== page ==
When it comes to battling terror groups like ISIS, few tools are as effective as human intelligence. It took years to infiltrate key al Qaeda operatives. The CIA did it with the help of a double agent named Morten Storm.
Storm was a Danish boxer, who was radicalized after he converted to Islam. He quickly rose into the upper ranks of al Qaeda. When the large number of civilian deaths convinced him to turn on the group, Storm helped take out one of its top leaders, Anwar al-Awlaki.
CNN terrorism analyst Paul Cruickshank helped tell Storm's story. He is a co-author of the new memoir "Agent Storm: My Life Inside al Qaeda and the CIA."
Up to 3,000 U.S. troops could be heading to Liberia to help in the battle against Ebola. President Obama addressed the crisis today in a speech at the Centers for Disease Control in Atlanta. Global health officials have been sounding the alarm about this outbreak and begging for help. Can the president's plan help end this outbreak? Anderson discussed it with Chief Medical Correspondent Dr. Sanjay Gupta.
The Vikings are hoping to rebound from last week's tough loss against the Patriots with the help of star running back Adrian Peterson. He is set to return to the field this weekend, despite facing a felony child abuse charge.
Some big advertisers are now jumping ship. Castrol Motor Oil says it is dropping its sponsorship of Peterson. Radisson pulled its advertising deal with the Vikings. One of the NFL's biggest sponsors Anheuser-Busch is still on board, but released a statement expressing its disappointment and increasing concern.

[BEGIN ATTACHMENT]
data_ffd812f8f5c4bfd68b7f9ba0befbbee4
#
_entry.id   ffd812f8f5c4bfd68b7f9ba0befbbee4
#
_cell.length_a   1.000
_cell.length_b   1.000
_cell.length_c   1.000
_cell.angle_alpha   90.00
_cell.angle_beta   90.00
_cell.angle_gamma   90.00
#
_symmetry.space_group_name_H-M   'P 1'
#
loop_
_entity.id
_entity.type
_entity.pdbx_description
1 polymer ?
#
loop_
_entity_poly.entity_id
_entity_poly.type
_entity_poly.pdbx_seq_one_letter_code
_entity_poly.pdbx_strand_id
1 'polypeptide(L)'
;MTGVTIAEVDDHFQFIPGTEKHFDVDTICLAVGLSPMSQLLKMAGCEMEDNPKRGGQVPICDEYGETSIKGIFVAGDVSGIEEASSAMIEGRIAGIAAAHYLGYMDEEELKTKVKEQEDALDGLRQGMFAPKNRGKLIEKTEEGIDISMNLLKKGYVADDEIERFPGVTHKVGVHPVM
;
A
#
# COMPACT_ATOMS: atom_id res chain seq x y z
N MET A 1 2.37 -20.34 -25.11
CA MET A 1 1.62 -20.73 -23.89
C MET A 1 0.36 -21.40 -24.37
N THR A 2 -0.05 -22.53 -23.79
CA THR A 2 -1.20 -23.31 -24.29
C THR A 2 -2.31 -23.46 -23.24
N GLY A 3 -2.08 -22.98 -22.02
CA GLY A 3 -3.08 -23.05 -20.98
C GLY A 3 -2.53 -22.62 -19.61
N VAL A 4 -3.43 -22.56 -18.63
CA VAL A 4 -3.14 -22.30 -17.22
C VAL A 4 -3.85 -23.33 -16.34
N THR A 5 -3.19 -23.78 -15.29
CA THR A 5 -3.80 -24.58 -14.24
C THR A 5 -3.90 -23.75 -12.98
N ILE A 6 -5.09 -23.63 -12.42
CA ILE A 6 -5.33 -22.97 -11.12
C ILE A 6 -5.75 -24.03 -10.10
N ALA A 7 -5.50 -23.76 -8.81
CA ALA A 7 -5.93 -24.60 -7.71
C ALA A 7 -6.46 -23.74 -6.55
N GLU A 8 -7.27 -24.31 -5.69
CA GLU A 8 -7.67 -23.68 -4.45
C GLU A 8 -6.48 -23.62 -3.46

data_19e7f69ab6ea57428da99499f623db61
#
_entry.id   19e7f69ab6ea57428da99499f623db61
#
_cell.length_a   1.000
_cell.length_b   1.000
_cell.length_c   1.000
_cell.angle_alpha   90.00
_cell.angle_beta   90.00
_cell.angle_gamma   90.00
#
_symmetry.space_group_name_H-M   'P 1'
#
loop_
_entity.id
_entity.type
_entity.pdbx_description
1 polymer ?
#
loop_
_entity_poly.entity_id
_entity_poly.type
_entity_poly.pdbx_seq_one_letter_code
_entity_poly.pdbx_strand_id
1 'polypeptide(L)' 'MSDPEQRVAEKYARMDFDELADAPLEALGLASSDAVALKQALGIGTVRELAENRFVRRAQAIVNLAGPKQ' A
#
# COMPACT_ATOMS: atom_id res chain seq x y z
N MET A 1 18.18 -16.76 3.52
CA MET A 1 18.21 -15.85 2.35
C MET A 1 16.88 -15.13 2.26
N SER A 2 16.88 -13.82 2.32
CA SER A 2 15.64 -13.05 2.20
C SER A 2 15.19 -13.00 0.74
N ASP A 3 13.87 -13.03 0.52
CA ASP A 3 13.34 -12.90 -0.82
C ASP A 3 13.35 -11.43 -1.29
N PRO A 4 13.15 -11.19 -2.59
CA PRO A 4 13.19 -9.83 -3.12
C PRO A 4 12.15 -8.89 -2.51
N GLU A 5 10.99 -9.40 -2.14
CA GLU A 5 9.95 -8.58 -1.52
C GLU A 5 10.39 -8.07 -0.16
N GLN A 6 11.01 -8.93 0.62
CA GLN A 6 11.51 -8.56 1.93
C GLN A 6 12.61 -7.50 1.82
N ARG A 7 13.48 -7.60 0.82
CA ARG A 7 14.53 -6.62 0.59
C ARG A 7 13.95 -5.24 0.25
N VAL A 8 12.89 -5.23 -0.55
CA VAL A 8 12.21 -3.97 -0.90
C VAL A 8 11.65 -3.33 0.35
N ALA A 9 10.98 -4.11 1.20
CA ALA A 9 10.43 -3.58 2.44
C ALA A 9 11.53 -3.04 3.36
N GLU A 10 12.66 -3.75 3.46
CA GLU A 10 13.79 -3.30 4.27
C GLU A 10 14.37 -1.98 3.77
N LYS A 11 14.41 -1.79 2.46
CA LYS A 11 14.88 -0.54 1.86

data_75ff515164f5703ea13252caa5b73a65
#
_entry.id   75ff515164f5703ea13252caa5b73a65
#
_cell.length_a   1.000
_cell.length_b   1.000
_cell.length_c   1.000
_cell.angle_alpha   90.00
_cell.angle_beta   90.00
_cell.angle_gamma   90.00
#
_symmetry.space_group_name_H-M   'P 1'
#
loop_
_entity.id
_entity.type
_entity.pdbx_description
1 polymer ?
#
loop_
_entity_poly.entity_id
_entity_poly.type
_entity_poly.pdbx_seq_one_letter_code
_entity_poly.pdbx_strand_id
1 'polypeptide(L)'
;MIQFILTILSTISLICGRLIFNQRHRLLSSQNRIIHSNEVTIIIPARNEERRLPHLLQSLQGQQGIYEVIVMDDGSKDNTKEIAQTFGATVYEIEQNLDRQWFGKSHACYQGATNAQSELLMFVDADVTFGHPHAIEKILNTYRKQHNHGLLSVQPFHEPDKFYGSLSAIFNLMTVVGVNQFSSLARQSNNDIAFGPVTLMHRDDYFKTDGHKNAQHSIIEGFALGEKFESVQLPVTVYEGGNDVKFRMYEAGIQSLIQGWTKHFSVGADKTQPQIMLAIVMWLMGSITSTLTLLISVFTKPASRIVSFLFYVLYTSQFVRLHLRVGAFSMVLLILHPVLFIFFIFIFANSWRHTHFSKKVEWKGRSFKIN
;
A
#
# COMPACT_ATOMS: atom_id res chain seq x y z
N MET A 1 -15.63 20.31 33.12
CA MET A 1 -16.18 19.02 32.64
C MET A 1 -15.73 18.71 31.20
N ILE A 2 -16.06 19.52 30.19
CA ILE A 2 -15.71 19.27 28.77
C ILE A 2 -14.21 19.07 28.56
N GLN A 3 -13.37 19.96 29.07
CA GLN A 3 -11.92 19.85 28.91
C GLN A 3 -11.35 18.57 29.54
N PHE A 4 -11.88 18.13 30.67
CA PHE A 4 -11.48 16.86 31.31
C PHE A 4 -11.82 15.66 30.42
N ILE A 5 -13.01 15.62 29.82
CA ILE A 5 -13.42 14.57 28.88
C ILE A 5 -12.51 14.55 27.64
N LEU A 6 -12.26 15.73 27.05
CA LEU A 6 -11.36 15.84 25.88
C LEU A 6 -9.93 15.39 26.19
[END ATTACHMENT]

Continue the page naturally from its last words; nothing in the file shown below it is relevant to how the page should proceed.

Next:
Ed Lavandera has new information on a second allegation of child abuse by Peterson involving a different child.
31-year-old Eric Matthew Frein is the prime suspect in an ambush that left one Pennsylvania State Trooper dead and left another seriously injured. Frein is on the run and believed to be armed and dangerous. Police also describe him as a survivalist who is ideally suited to life in the wild. Jason Carroll has the latest on the search.
Where does a manhunt like this start? Anderson asked former LAPD psychologist Kris Mohandie and former FBI Deputy Director Tom Fuentes.
It started as a routine medical procedure, but days later the country was mourning the death of Joan Rivers. Susan Candiotti reports on what was allegedly happening inside the out-patient clinic when Rivers was getting what should have been a routine procedure.
Anderson digs deeper into these shocking allegations with Arthur Caplan, who is the founding director of the Division of Medical Ethics at NYU Langone Medical Center and Senior Legal Analyst Jeffrey Toobin.
So far, hundreds of people have put in death and injury claims against G-M.
Today the lawyer hired to manage the company’s compensation fund tied more deaths to the defect and said he expects the number to rise.
One of the 19 people killed was Mikale Erickson. His girlfriend, Candice Anderson, was behind the wheel when they crashed in 2004. Mikale died and Candice was seriously injured. The police report says neither was wearing a seat belt and the car's airbags did not deploy.
It was found that Candice had taken unprescribed Xanax the night before the crash, and she was prosecuted for homicide. She later pleaded guilty to felony negligent homicide and was sentenced to five years probation and fined.
You can watch Poppy Harlow's report, and find out much more about this case at CNNMoney
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